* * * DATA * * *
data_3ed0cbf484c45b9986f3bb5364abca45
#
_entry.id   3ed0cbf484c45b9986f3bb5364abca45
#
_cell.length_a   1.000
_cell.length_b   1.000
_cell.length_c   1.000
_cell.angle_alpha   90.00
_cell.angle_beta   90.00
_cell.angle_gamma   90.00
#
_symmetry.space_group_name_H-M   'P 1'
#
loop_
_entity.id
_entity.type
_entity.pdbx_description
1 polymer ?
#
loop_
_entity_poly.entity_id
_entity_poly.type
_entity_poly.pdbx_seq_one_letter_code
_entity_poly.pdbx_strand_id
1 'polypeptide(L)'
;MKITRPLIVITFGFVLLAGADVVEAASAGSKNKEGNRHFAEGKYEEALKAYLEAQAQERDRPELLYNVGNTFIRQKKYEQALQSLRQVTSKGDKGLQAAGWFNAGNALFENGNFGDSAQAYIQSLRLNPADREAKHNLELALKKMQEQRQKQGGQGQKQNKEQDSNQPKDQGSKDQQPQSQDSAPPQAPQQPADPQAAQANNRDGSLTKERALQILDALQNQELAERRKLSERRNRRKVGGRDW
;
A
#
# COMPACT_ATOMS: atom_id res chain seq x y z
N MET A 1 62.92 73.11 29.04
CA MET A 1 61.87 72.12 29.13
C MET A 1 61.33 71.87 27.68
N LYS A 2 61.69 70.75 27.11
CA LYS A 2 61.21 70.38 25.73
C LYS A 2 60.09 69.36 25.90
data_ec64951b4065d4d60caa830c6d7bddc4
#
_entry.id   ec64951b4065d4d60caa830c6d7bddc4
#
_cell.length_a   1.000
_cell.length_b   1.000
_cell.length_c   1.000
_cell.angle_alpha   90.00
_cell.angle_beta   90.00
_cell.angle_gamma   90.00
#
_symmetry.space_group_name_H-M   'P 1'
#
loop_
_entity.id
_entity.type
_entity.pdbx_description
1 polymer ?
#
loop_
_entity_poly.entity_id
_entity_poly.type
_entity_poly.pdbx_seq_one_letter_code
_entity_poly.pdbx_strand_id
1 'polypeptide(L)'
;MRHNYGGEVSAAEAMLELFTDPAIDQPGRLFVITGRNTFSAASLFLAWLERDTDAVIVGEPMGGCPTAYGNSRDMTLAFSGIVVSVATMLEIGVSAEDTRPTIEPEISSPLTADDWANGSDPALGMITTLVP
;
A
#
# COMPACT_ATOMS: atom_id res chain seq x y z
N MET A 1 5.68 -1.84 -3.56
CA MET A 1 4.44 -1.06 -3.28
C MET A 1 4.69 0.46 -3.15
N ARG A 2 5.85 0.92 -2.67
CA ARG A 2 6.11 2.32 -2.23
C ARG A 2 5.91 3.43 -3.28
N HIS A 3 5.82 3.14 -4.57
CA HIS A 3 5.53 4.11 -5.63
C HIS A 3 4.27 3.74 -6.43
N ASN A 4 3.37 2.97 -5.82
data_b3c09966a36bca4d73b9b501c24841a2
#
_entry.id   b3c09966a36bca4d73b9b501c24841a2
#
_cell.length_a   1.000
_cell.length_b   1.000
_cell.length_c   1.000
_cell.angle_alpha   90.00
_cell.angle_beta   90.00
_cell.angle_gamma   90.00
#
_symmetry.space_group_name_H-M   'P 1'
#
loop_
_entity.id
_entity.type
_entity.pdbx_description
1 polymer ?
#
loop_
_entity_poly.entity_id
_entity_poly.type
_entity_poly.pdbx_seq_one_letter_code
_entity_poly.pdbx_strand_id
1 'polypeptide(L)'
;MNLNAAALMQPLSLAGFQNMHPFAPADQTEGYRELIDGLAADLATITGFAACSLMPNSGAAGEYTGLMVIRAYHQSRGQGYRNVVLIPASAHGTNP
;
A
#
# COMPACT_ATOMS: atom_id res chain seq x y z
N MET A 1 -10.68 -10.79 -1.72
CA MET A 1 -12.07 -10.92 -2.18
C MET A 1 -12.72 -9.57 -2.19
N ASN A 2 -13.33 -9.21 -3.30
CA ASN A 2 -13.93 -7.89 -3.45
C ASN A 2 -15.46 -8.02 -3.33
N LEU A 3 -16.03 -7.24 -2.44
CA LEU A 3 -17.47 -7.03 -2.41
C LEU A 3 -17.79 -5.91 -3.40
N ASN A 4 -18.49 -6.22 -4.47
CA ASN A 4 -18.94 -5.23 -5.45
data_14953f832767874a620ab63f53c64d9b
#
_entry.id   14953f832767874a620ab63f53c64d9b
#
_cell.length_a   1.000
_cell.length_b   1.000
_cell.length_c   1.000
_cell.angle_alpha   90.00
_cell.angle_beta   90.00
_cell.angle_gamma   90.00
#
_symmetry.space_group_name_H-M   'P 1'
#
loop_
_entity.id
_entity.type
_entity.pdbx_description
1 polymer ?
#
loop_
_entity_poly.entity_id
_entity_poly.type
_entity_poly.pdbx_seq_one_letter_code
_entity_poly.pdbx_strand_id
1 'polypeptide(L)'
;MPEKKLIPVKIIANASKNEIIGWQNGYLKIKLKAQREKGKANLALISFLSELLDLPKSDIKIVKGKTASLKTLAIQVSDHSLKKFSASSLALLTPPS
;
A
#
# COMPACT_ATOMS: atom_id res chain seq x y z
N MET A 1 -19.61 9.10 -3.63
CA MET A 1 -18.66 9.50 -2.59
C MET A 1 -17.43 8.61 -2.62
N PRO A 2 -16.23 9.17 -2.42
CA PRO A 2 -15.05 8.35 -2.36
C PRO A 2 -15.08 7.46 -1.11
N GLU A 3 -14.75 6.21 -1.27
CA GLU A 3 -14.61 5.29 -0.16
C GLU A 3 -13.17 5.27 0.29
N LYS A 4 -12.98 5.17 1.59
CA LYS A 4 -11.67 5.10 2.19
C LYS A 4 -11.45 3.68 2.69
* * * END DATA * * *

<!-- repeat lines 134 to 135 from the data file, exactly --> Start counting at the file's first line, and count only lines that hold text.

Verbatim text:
_entity.pdbx_description
1 polymer ?